Can Exosomes Improve Hyperpigmentation In Dark Skin Tones?

One writer puts the buzzy ingredient to the test.

by Bianca Lambert
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When I first heard the word exosomes, I was lying in a dimly lit spa with an esthetician going over my face with a Skin Pen microneedling tool. However, this was my first appointment, so I assumed she was trying to upsell me. Instead, she layered an exosome serum on my face without any additional line item on my bill and sent me on my way.

As my skin healed post-appointment, I noticed it barely flaked. I did look sunburned, but my face was glowing and uber-hydrated. This positive experience got me thinking more about exosomes and how they could help my hyperpigmentation-prone, mocha-hued skin, so I wanted to chat with a few experts about whether this new scientific revolution in the beauty industry would be worth the investment for anyone with a deeper skin tone.

Ahead, dermatologists demystify this new ingredient, breaking down what exosomes are, how they benefit hyperpigmentation, and how to properly incorporate them into your skin routine.

What Are Exosomes?

Imagine exosomes as a mail service that delivers messages between your cells. "Exosomes are tiny carrier vessels (microvesicles) that support intercellular communication, acting like messengers between cells," Dr. Naana Boakye, M.D., a board-certified dermatologist in Engledwood Cliffs, N.J., tells TZR. "They are composed of nucleic acids (DNA and RNA), proteins, and lipids. They facilitate communication between cells by transferring genetic material and proteins to recipient cells.” The dermatologist says they can help both physiologically and pathologically. When shopping for an at-home product, you won’t necessarily see “exosome” on the ingredient list. Look for stem cells or platelet extracts, which release exosomes to communicate with your cells.

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How Can Exosomes Help With Hyperpigmentation?

First, it’s vital to understand what causes uneven skin tone. "Skin pigmentation is caused by a balance of communication between melanocytes and keratinocytes," Dr. Michelle Henry, M.D., a board-certified dermatologist in New York City, tells TZR. "Both cells secrete exosomes to communicate with each other [and] some keratinocyte exosomes contain factors that are involved in pigment regulation." Henry says this cellular communication is important for regulating skin color and in treating hyperpigmentation and hypopigmentation because exosomes can also be anti-inflammatory and help reduce post-inflammatory hyperpigmentation.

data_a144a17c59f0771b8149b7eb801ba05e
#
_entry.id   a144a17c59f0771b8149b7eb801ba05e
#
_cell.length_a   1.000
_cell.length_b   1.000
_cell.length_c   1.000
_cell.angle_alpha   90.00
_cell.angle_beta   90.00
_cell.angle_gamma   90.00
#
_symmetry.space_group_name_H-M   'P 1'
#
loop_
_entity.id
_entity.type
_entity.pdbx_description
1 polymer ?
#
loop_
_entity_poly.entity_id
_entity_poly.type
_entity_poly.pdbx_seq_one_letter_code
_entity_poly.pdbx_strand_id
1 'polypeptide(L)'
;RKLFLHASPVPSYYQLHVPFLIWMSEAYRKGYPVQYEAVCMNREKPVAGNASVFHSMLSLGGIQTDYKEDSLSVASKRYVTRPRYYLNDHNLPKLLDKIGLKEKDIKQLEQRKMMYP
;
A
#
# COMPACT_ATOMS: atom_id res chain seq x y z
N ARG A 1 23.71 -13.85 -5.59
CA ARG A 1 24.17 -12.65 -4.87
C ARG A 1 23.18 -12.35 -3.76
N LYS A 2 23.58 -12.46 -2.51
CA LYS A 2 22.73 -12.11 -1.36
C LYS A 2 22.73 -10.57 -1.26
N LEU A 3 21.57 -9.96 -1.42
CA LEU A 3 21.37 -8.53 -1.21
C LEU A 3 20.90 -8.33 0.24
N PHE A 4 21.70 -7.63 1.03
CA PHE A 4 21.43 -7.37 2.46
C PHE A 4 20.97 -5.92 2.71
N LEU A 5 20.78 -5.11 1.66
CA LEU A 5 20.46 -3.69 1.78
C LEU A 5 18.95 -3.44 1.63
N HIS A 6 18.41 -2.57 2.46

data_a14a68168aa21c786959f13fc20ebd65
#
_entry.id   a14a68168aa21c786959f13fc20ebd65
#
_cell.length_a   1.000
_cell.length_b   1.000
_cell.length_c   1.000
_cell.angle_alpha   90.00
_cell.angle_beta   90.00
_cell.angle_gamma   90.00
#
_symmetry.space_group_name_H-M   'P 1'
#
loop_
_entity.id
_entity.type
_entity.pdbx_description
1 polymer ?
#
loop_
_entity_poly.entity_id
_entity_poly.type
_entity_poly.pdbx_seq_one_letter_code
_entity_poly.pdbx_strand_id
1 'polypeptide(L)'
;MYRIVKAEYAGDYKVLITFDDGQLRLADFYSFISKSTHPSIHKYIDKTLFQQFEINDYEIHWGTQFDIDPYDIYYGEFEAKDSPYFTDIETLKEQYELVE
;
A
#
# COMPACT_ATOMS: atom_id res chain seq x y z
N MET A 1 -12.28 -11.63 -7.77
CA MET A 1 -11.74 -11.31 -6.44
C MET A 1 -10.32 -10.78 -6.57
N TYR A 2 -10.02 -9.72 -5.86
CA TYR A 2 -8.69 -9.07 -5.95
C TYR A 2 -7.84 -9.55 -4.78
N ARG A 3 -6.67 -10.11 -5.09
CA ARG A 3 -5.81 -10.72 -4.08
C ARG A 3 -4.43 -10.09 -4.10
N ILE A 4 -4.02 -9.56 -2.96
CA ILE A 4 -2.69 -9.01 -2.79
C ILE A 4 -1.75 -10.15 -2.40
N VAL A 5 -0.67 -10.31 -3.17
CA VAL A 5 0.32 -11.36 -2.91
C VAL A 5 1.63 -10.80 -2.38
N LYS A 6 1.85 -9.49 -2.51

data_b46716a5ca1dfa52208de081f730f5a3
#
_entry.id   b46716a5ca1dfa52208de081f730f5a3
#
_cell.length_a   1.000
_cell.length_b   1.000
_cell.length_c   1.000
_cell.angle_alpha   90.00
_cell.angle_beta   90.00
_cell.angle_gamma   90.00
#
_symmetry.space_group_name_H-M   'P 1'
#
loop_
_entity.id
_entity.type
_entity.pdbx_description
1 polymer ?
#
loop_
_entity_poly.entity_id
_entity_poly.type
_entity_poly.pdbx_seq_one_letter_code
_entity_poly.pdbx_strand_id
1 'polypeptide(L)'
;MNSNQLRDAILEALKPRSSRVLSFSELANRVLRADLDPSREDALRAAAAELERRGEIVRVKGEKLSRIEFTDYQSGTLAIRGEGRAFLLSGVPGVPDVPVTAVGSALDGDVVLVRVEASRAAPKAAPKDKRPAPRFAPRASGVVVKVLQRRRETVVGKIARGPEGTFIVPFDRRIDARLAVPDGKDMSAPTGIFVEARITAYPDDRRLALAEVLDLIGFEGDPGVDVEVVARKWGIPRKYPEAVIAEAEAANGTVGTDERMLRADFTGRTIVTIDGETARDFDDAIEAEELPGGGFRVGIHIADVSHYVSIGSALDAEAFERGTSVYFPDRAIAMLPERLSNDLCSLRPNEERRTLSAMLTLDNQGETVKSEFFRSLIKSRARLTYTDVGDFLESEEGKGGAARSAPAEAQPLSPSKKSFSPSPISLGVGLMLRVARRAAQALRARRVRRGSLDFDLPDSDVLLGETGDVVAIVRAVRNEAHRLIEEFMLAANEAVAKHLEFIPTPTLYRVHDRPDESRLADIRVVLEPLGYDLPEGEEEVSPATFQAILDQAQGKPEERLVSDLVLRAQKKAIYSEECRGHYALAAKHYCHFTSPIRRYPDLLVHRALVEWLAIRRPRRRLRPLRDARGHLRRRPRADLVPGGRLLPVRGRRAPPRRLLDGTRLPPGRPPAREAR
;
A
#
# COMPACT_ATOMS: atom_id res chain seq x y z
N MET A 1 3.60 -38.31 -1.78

However, before-and-after examples of the use of at-home exosome serums on deep skin tones are lacking. Dr. Saranya P. Wyles, M.D., a board-certified dermatologist and regenerative medicine specialist at the Mayo Clinic Center for Aesthetic Medicine and Surgery in Rochester, Minn., participated in the clinical studies of exosomes in skin care and found exosomes to be beneficial for all skin tones. "Topical exosomes applied on intact skin should work similarly on all skin types," Wyles says. "Based on our clinical study, which included higher Fitzpatrick skin types IV to VI, patients experienced an improvement in skin tone and luminosity, which overall improved areas of hyperpigmentation."

How Should You Use Exosomes In Your Skin Care Routine?

Before applying exosome serums, I turned to the aforementioned dermatologists for tips on how properly incorporate them into my skin care routine in order to reap the most benefits. I also wanted to be sure the serums didn't cause irritation like other actives such as retinol or AHAs. Before adding any new product to your routine, Boakye always recommends consulting with your dermatologist to minimize the risk of an adverse reaction and curate a tailor-made routine that addresses your skin concerns.

When cocktailing with other ingredients, she says combining exosomes with other skin-brighteners like niacinamide, retinol, AHAs (alpha hydroxy acids), etc. is possible. "As a general rule of thumb, it's best to apply products with lighter consistencies before heavier ones,” she says.

As for when to use these serums, Boakye says, "If you want to take advantage of their protective and hydrating properties throughout the day, I would use them in the AM.” But if you’re after better absorption and cellular repair while you sleep, Boakye recommends using them in your nighttime routine.

The Hyperpigmentation-Friendly Products I Use Alongside Exosomes

I've been using exosome serums — Angela Caglia’s Cell Forté Serum in the morning and (plated) Skincare’s INTENSE Serum at night — for about a month. My hyperpigmentation hasn't wholly disappeared, but one of the most noticeable and impactful revelations about adding the ingredient to my routine has been that my skin is a lot less reactive, which has allowed me to increase the use of at-home peels to help continue to slowly fade my pesky dark spots. And my skin is consistently glowy and well-hydrated. Let's get into what I'm using alongside at-home exosome serums.

My skin after four weeks of using at-home exosome serums.Courtesy of Bianca Lambert


Night Time

New skin care technologies can come across as gimmicky, especially when it comes to at-home offerings. However, after experiencing science-backed exosomes during in-office treatments and at home, I will use them regularly. There’s no denying these serums are pricey, but I’ve seen more progress in the fading of my hyperpigmentation in the last few weeks in tandem with Skin Pen treatments, at-home peels, and exosomes than I’ve seen in years, so these serums are worth the investment.